We can implement a simple function to get nth parameter directly **without any recursive calls** but many pure type operations in compile-time.
Let's look at the key code firstly:

```
template<class...Ts>
struct GetImp {
template<class T, class...Us>
static decltype(auto) impl(Ts&&..., T&& obj, Us&&...) {
return std::forward<T>(obj);
}
};
template<size_t n, class...Ts>
decltype(auto) get(Ts&&...args) {
static_assert(n<sizeof...(args), "index over range");
return Transform<GetImp, Before_s<n, Seq<Ts...>> >
::impl(std::forward<Ts>(args)...);
}
```

**What does Transform means?**

For example, if we have a type `T`

that is `std::tuple<int,double,float>`

,
then `Transform<GetImp,T>`

would be `GetImp<int,double,float>`

.
note that I define another empty struct "Seq" instead of `std::tuple`

to do
the same thing with less compile time.(In fact both of them could be compiled very quickly,but I guess an empty struct would be more effectively)
So `Before_s<n,Seq<Ts...>>`

generate a `Seq<?>`

and then we transform it into GetImp, so that we can know what type of [0]~[n-1] parameters are,
and then drop them off to index the nth parameter directly.
For example, `Before_s<3,Seq<T0,T1,T2,T3,T4...>>`

is `Seq<T0,T1,T2>`

,
`Before_s<2,Seq<T0,T1,T2,T3,T4...>>`

is `Seq<T0,T1>`

etc.
We use Before_s to deal with our Seq type to reduce compile time when we
use one meta function to implement another meta function for less compile
time.

**Implementation**

```
#define OMIT_T(...) typename __VA_ARGS__::type
template<class...Args>
struct Seq { };
template< template<class...> class Dst >
struct TransformImp{
template< template<class...>class Src, class...Args >
static Dst<Args...> from(Src<Args...>&&);
};
template< template<class...> class Dst, class T>
using Transform = decltype(TransformImp<Dst>::from(std::declval<T>()));
template<class T>
using Seqfy = Transform<Seq, T>;
template<class...>struct MergeImp;
template<class...Ts, class...Others>
struct MergeImp<Seq<Ts...>, Seq<Others...>>
{
using type = Seq<Ts..., Others...>;
};
template<class first, class second>
using Merge = OMIT_T(MergeImp<Seqfy<first>, Seqfy<second> >);
template<class T, class U>
using Merge_s = OMIT_T(MergeImp<T, U>);
template<size_t, class...>struct BeforeImp;
template<size_t n, class T, class...Ts>
struct BeforeImp<n, Seq<T, Ts...>> {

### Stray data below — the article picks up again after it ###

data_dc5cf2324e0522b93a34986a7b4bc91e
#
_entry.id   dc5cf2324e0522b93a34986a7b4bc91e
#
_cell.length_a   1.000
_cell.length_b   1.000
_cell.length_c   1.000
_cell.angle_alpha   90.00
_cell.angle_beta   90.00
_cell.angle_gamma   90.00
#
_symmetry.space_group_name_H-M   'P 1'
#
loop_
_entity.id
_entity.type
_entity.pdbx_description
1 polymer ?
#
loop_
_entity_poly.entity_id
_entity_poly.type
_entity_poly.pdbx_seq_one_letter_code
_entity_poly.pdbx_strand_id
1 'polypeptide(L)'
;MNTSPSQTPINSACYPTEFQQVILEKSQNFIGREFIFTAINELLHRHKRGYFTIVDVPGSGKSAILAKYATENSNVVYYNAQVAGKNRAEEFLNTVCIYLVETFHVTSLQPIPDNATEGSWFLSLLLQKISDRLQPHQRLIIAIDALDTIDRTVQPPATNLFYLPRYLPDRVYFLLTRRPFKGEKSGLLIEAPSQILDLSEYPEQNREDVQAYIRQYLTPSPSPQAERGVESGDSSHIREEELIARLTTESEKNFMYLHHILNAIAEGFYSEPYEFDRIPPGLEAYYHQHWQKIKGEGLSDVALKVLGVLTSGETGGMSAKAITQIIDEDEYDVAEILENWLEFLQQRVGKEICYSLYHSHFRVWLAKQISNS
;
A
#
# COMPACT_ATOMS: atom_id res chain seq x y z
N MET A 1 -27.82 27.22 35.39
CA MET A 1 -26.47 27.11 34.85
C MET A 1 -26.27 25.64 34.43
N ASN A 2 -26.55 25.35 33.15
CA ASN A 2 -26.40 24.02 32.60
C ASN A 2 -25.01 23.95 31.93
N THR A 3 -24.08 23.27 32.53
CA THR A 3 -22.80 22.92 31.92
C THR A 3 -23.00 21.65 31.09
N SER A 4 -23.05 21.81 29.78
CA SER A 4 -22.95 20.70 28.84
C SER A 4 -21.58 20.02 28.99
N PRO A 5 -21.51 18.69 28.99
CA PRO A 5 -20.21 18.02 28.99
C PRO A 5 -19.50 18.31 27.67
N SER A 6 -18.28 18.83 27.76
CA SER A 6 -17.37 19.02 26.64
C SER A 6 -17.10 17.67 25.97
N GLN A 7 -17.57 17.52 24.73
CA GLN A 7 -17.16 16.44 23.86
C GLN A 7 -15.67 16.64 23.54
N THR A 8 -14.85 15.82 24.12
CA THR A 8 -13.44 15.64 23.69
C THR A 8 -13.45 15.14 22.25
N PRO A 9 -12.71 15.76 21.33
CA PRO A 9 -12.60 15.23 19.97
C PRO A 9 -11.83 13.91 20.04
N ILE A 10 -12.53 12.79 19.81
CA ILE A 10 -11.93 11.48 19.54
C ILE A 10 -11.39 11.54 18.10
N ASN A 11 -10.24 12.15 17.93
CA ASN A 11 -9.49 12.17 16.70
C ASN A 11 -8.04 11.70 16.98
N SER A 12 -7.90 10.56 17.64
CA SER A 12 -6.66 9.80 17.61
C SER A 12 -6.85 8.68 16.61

static_assert(n <= sizeof...(Ts)+1, "index over range");
using type = Merge_s<Seq<T>, OMIT_T(BeforeImp<n - 1, Seq<Ts...>>)>;
};
template<class T, class...Ts>
struct BeforeImp<1, Seq<T, Ts...>> {
using type = Seq<T>;
};
template<class T, class...Ts>
struct BeforeImp<0, Seq<T, Ts...>> {
using type = Seq<>;
};
template<size_t n>
struct BeforeImp<n, Seq<>> {
using type = Seq<>;
};
template<size_t n, class T>
using Before = OMIT_T(BeforeImp<n, Seqfy<T>>);
template<size_t n, class T>
using Before_s = OMIT_T(BeforeImp<n, T>);
```

**Edited: Advanced Implementation**

We needn't use Before_s to calculate n-1 types before nth type,instead,
we can ignore them:

```
struct EatParam{
constexpr EatParam(...)noexcept{}
};
template<size_t n>
struct GenSeqImp {
using type = Merge_s<OMIT_T(GenSeqImp<n / 2>), OMIT_T(GenSeqImp<n - n / 2>)>;
};
template<>
struct GenSeqImp<0> {
using type = Seq<>;
};
template<>
struct GenSeqImp<1> {
using type = Seq<EatParam>;
};
template<size_t n>
using GenSeq = OMIT_T(GenSeqImp<n>);
template<class...Ts>
struct GetImp {
template<class T>
static constexpr decltype(auto) impl(Ts&&..., T&& obj, ...)noexcept {
return std::forward<T>(obj);
}
};
template<size_t n, class...Ts>
constexpr decltype(auto) get(Ts&&...args)noexcept {
static_assert(n<sizeof...(args), "index over range.");
//return Transform<GetImp, Before_s<n, Seq<Ts...>> >
return Transform<GetImp, GenSeq<n>>
::impl(std::forward<Ts>(args)...);
}
```

In addition , there is a very interesting article about implementation of getting nth type:

Thanks for their work, I didn't know we could use (...) to do the hack before.

`std::tuple`

and use`std::get`

and`std::tuple_element`

, which are implemented recursively. Also see this answer`std::get`

and`std::tuple_element`

don't inherently need to be recursive, they can be implemented without recursion through indices and overload resolution / derived-to-base conversions.`std::tuple_element<...>`

which would be the recursive function.didimplement an equivalent to`std::tuple_element`

with type deduction and indices -- using your O(logN) indices generator ;) But then the indices need to be created recursively (or manually).